Auger commences his section with an inspired reading of Wes Montgomery’s limber “In and Out.” His ostentatious original rave-up “Black Cat” kicks off with a full frontal brass-fuelled blast, recalling the Miracles’ Motown classic “Going to a Go-Go” before Auger launches into his (thankfully) one-off vocal. Granted, his singing isn’t as incendiary as his playing, but it does give him the rare opportunity to pull double duty. For a direct contrast, the lovely and languid “Lament for Miss Baker” is a pining, introspective acoustic piano outing. While conspicuous when compared to the majority of Open, it is an apt illustration of Auger’s remarkable sensitivity and stylistic diversity. The tribal vibe of “Goodbye Jungle Telegraph” flows freely as the driving percussive rhythm is similar — if not a foreshadowing — of Ginger Baker’s excursions with Fela Kuti. Especially the definite undercurrents of the early-’60s Afro-Cuban pop scene.


Driscoll’s selections are observant of her distinct phrasing and full-bodied persona, ranging from the soulful lead on the remake of Lowell Fulson’s “Tramp” to the intricate jazz changes peppered throughout the unhurried “Why (Am I Treated So Bad).” She’s arguably at her peak, however, on the noir and trippy cover of Donovan’s “Season of the Witch.” More accurately, the pair are at their collective peak with an intensity that ebbs and flows over the simmering and meditative support. The four bonuses are of particular interest as they include a newly unearthed pulsating, up-tempo Felix Pappalardi composition titled “I’ve Gotta Go Now” circa 1967, as well as their incendiary overhaul of Bob Dylan’s “This Wheel’s on Fire” — which was a Top Five U.K. single — David Ackles’ lonesome “Road to Cairo” and the Franklin Sisters’ (as in Aretha, Carolyn and Erma) “Save Me.” The remastered audio bests all previous incarnations, while the dozen-panel liner insert contains lots of memorabilia eye candy surrounding an essay from Mojo Magazine’s Lois Wilson. (by Lindsay Planer)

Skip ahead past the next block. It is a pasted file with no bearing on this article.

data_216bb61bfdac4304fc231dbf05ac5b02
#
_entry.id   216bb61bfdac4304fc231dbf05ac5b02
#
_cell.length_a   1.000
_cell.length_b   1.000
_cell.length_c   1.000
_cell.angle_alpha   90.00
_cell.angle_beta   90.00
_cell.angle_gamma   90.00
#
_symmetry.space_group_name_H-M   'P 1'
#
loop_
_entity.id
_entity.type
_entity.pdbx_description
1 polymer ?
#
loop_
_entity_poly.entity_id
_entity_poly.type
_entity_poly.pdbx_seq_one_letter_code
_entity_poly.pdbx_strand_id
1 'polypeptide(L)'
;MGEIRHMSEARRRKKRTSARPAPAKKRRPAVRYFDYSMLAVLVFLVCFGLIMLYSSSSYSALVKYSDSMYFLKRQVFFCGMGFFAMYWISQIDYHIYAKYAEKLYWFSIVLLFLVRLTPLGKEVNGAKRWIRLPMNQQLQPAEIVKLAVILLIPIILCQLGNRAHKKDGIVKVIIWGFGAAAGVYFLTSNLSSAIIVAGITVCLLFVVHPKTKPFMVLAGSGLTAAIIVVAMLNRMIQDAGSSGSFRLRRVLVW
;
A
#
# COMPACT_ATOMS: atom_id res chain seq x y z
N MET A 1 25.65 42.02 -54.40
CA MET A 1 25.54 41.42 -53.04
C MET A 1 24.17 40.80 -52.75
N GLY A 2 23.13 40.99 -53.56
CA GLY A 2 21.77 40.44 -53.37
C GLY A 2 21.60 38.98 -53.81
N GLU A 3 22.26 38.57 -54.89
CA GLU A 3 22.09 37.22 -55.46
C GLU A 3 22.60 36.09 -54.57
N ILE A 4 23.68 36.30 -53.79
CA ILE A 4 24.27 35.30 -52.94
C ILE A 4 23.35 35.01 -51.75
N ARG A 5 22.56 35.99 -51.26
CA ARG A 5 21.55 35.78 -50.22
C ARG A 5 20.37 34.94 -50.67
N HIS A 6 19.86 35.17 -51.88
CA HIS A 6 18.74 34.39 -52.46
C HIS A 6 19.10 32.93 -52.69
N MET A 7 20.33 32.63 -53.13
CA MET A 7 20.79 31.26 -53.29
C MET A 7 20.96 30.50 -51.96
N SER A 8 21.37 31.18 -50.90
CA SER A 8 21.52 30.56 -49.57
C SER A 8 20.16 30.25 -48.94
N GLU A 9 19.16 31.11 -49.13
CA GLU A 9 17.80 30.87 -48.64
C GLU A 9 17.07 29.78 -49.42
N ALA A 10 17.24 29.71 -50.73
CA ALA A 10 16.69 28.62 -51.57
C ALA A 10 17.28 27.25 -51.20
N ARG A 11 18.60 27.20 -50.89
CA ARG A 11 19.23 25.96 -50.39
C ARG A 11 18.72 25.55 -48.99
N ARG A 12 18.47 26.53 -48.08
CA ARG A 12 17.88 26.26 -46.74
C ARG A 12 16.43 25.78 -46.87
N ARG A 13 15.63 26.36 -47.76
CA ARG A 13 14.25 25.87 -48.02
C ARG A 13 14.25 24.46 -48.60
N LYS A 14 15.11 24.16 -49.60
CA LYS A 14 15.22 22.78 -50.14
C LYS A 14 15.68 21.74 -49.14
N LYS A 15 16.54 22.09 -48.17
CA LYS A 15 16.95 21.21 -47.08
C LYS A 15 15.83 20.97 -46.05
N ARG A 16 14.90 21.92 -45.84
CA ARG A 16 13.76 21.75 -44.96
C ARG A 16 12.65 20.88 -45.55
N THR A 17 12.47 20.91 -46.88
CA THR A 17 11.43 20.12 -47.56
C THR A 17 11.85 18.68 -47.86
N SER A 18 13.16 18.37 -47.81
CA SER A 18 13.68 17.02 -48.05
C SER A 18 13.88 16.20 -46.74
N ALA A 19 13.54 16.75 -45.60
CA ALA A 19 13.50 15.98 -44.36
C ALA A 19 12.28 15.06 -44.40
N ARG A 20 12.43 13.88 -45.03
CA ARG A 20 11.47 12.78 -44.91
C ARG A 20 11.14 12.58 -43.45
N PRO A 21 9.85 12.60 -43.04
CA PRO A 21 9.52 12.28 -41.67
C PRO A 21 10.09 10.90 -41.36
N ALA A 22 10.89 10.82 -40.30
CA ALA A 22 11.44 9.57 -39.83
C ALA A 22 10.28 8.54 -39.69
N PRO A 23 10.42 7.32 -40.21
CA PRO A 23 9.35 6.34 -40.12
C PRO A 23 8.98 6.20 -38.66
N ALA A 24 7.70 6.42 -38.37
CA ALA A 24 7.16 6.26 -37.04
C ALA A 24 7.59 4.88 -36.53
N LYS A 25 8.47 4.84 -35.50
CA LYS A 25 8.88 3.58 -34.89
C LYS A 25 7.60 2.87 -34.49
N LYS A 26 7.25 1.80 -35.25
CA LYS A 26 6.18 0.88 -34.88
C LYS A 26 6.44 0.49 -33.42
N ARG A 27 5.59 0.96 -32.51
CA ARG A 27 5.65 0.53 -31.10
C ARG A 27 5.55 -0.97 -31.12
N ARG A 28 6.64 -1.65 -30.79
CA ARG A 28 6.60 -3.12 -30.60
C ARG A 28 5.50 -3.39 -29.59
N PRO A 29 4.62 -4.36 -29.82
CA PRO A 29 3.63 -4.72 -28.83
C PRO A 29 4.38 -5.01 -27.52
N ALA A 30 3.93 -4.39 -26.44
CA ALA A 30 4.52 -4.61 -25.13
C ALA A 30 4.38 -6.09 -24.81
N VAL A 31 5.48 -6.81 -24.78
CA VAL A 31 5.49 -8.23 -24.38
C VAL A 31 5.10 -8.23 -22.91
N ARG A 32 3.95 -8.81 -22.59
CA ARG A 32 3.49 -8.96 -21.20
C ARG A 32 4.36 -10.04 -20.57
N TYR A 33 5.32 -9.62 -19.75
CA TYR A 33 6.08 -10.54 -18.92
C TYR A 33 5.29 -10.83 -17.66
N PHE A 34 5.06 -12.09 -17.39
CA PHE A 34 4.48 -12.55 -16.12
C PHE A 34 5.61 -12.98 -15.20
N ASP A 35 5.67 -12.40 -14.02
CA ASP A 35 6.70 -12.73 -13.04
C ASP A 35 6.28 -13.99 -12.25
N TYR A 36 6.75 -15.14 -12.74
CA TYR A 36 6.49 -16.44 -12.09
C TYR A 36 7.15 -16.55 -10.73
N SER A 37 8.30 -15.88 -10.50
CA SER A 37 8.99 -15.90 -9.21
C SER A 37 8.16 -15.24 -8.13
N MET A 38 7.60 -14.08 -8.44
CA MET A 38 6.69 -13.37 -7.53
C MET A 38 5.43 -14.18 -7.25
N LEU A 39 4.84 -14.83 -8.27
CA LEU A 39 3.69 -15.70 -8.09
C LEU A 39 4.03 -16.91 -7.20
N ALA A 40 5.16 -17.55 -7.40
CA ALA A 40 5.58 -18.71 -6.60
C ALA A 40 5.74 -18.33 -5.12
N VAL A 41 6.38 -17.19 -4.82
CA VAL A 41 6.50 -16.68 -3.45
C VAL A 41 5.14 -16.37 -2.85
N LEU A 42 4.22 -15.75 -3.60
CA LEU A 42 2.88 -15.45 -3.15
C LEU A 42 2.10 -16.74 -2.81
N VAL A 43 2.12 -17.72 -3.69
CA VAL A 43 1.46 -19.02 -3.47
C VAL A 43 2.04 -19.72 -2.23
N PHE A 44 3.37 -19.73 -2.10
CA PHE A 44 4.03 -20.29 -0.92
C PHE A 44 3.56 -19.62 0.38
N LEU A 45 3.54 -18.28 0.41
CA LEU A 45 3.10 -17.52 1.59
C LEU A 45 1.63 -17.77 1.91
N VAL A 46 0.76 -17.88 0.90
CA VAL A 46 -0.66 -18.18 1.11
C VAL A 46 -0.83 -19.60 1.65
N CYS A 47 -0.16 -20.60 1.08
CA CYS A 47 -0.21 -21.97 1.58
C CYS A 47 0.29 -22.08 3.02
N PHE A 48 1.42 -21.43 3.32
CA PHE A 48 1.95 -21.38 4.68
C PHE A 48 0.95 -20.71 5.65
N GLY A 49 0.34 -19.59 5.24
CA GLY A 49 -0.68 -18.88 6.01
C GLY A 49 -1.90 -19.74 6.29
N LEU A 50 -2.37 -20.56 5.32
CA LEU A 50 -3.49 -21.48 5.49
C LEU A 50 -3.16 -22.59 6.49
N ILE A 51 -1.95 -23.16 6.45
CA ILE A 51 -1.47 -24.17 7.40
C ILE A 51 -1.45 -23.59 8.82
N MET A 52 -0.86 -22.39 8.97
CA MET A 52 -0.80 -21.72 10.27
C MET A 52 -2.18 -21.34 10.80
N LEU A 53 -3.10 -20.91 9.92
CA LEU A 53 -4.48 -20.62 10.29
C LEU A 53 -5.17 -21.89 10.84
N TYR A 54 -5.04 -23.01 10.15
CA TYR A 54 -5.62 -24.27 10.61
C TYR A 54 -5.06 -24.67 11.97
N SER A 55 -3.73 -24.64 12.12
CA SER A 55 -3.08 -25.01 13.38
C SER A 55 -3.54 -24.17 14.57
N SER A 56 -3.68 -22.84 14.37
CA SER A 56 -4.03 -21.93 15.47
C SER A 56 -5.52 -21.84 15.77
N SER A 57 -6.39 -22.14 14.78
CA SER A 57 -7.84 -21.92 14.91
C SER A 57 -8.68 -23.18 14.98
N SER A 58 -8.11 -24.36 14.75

David Ambrose (bass)
Brian Auger (keboards, vocals)
Gary Boyle (guitar)
Julie Driscoll (vocals)
Clive Thacker (drums)
unknown horn section


01. In And Out (Montgomery) 3.22
02. Isola Natale (Auger) 5.17
03. Black Cat (Auger) 3.25
04. Lament For Miss Baker (Auger) 2.41
05. Goodbye Jungle Telegraph (Auger) 6.20
06. Tramp (McCracklin/Fulsom) 4.16
07. Why (Am I Treated So Bad) (The Staple Singers) 3.38
08. A Kind Of Love In (Auger/Driscoll) 2.36
09. Break It Up (Auger/Sutton) 3.05
10. Season Of The Witch (Leitch) 8.00
11. I’ve Gotta Go Now (Pappalardi) 4.12
12 Save Me (Ousley/Franklin) 4.03
13 This Wheel’s On Fire (Dylan/Danko) 5.20
14 Road To Cairo (Ackles) 3.30




US front + back cover